Russia’s Negative Reaction to Clinton Bombing of Serbia

President Bill Clinton’s spring 1999 bombing of Yugoslavia lead to several changes in Russian policy — made primarily to convince the United States it should continue to take Russia’s fear of attack and its retaliatory capacity seriously, per the quotations from Russian leaders above.
N-weapons targeted at ‘hostile’ West by Ian Traynor, Excerpts. (January 2000, article no longer linked) Russia has revised its defense doctrine to make it easier to press the nuclear button in an international crisis, while unequivocally declaring the West hostile. A new national security strategy decreed by the Acting President, Mr Vladimir Putin, on Monday and due to be published yesterday marks a radical shift in Russia’s view of the world. It ushers in a policy of “expanded nuclear containment” while pledging to resist Western attempts to dominate the globe.
The strategic shift lowers the threshold at which Russia may resort to nuclear weapons and is the first foreign policy move Mr Putin has taken since replacing Mr Boris Yeltsin in the Kremlin on New Year’s Eve. The new document states that the use of nuclear weapons is necessary “to repel armed aggression if all other means of resolving a crisis situation have been exhausted or turn out to be ineffective”. “These are very substantial changes,” said a military affairs expert, Mr Sergei Sorkut. “The emphasis on nuclear weapons has changed. They can now be used in crisis situations.” The Putin strategy takes a much more confrontational position towards the West, a policy overhaul sparked by Nato’s expansion into former Warsaw Pact countries and by the US-led war against Yugoslavia last year.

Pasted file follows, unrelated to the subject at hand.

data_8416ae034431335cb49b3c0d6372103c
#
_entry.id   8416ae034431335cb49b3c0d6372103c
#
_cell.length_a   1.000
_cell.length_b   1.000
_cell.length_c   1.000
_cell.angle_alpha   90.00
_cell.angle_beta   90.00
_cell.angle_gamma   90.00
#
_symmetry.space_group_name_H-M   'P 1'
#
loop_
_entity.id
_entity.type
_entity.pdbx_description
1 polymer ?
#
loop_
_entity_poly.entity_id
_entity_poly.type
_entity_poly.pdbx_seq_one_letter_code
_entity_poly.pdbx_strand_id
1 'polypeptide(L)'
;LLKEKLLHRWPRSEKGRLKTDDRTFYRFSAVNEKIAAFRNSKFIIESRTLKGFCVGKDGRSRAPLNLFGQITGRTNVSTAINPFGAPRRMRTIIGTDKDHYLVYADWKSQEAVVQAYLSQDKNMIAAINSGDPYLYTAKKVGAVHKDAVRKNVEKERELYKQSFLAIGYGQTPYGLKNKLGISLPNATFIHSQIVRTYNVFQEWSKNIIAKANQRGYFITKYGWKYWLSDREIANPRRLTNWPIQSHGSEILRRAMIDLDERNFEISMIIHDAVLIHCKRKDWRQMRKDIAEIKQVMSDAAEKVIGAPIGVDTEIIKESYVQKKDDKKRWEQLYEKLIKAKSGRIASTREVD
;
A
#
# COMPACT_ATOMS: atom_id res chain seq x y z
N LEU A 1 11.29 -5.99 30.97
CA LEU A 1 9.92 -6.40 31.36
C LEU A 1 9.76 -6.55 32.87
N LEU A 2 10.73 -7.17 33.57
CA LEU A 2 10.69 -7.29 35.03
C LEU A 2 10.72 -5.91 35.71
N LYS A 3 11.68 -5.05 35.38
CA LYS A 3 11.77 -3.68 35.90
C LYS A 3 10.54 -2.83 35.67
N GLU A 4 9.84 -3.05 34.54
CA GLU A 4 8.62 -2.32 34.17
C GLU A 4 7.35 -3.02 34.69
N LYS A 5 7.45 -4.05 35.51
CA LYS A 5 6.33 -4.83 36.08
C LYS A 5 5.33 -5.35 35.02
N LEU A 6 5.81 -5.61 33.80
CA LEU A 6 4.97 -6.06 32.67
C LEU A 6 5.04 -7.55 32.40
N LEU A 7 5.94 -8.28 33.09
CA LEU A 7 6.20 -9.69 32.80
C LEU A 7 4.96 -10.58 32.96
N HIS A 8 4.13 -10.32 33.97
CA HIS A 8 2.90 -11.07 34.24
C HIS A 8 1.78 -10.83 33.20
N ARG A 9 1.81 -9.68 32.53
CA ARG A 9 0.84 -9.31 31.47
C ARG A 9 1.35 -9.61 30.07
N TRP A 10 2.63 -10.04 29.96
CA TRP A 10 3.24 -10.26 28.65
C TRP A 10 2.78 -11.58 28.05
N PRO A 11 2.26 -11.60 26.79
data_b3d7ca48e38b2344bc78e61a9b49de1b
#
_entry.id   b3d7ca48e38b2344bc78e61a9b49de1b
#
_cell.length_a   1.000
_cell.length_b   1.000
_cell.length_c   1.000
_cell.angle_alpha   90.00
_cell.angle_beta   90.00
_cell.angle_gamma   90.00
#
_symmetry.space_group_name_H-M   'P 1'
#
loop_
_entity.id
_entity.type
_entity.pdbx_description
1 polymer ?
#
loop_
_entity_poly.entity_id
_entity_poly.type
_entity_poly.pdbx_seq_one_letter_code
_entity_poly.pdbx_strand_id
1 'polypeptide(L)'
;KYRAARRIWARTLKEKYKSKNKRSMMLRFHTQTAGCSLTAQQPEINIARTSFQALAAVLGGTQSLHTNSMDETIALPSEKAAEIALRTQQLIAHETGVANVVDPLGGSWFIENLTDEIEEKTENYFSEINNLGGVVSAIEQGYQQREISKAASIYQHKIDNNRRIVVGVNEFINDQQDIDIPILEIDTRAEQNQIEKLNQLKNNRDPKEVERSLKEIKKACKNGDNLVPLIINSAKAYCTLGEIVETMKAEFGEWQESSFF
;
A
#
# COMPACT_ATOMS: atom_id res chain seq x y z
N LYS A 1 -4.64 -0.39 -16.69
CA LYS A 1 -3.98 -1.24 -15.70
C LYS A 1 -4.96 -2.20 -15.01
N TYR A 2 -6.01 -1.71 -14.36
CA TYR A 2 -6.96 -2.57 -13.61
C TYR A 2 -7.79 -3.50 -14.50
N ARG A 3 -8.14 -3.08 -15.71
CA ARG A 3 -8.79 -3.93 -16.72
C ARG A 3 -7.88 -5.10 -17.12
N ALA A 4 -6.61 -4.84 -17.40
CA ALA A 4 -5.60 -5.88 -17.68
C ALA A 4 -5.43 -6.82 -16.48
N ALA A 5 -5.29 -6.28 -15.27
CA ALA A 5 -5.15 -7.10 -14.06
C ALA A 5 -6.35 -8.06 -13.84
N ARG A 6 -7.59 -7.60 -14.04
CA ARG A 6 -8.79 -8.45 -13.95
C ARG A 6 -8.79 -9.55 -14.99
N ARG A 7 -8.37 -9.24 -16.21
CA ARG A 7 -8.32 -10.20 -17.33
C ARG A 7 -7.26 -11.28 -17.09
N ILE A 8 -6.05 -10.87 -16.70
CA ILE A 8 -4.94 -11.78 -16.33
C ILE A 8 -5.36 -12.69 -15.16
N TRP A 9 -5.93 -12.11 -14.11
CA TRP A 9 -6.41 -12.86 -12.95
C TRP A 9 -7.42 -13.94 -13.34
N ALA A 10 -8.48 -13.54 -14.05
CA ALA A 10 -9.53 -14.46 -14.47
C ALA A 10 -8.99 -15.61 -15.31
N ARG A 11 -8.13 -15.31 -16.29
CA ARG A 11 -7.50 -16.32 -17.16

It says that the “multipolar world” promoted by Mr Yeltsin, who sought to enlist India and China as allies, is in conflict with “the West led by the US”, which aims to use its military might to dominate world affairs. A new military doctrine, dovetailing with the Putin national security strategy, is expected to be endorsed by the Acting President in February, said Mr Sergei Ivanov, a close Putin ally and secretary of the Kremlin’s influential Security Council.

Moscow Issues New Policy Emphasizing Nuclear Arms New York Times, Excerpts. (January 2000) The new strategy was signed by Acting President Vladimir V. Putin on Monday and published today. It reviews not just foreign threats but also a sweeping array of internal dangers, from organized crime to terrorism to separatist movements like that of the militants in Chechnya. Taken together, the Russian changes represent a new view of the world by the nation’s leaders — one in which the West is no longer benign, but is a competitor that benefits from and even schemes to ensure Russian weakness.